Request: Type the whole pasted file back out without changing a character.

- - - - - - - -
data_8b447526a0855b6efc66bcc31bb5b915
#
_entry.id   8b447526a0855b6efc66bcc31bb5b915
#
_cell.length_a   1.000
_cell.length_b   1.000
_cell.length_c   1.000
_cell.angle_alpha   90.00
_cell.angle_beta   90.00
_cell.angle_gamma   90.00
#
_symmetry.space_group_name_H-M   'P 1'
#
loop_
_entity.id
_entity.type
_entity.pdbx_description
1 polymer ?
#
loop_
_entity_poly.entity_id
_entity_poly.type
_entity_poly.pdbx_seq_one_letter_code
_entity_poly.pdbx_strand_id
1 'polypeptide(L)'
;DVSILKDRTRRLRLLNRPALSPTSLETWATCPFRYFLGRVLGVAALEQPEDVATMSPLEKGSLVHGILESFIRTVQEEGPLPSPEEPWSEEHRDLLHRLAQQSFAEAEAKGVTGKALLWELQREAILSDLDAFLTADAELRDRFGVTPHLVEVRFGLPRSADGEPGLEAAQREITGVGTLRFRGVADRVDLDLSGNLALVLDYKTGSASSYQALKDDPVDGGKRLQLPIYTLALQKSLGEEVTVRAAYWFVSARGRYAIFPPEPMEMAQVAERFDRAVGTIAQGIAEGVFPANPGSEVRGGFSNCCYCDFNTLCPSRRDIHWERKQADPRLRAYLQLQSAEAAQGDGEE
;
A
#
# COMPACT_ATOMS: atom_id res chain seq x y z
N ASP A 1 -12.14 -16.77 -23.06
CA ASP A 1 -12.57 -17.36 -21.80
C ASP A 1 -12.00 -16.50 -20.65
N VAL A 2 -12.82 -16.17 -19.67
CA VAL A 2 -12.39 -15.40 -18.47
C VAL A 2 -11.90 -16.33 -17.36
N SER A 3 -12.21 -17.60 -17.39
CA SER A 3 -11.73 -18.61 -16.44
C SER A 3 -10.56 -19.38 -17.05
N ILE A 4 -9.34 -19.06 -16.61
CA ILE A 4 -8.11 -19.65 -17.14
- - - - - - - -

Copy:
data_8b447526a0855b6efc66bcc31bb5b915
#
_entry.id   8b447526a0855b6efc66bcc31bb5b915
#
_cell.length_a   1.000
_cell.length_b   1.000
_cell.length_c   1.000
_cell.angle_alpha   90.00
_cell.angle_beta   90.00
_cell.angle_gamma   90.00
#
_symmetry.space_group_name_H-M   'P 1'
#
loop_
_entity.id
_entity.type
_entity.pdbx_description
1 polymer ?
#
loop_
_entity_poly.entity_id
_entity_poly.type
_entity_poly.pdbx_seq_one_letter_code
_entity_poly.pdbx_strand_id
1 'polypeptide(L)'
;DVSILKDRTRRLRLLNRPALSPTSLETWATCPFRYFLGRVLGVAALEQPEDVATMSPLEKGSLVHGILESFIRTVQEEGPLPSPEEPWSEEHRDLLHRLAQQSFAEAEAKGVTGKALLWELQREAILSDLDAFLTADAELRDRFGVTPHLVEVRFGLPRSADGEPGLEAAQREITGVGTLRFRGVADRVDLDLSGNLALVLDYKTGSASSYQALKDDPVDGGKRLQLPIYTLALQKSLGEEVTVRAAYWFVSARGRYAIFPPEPMEMAQVAERFDRAVGTIAQGIAEGVFPANPGSEVRGGFSNCCYCDFNTLCPSRRDIHWERKQADPRLRAYLQLQSAEAAQGDGEE
;
A
#
# COMPACT_ATOMS: atom_id res chain seq x y z
N ASP A 1 -12.14 -16.77 -23.06
CA ASP A 1 -12.57 -17.36 -21.80
C ASP A 1 -12.00 -16.50 -20.65
N VAL A 2 -12.82 -16.17 -19.67
CA VAL A 2 -12.39 -15.40 -18.47
C VAL A 2 -11.90 -16.33 -17.36
N SER A 3 -12.21 -17.60 -17.39
CA SER A 3 -11.73 -18.61 -16.44
C SER A 3 -10.56 -19.38 -17.05
N ILE A 4 -9.34 -19.06 -16.61
CA ILE A 4 -8.11 -19.65 -17.14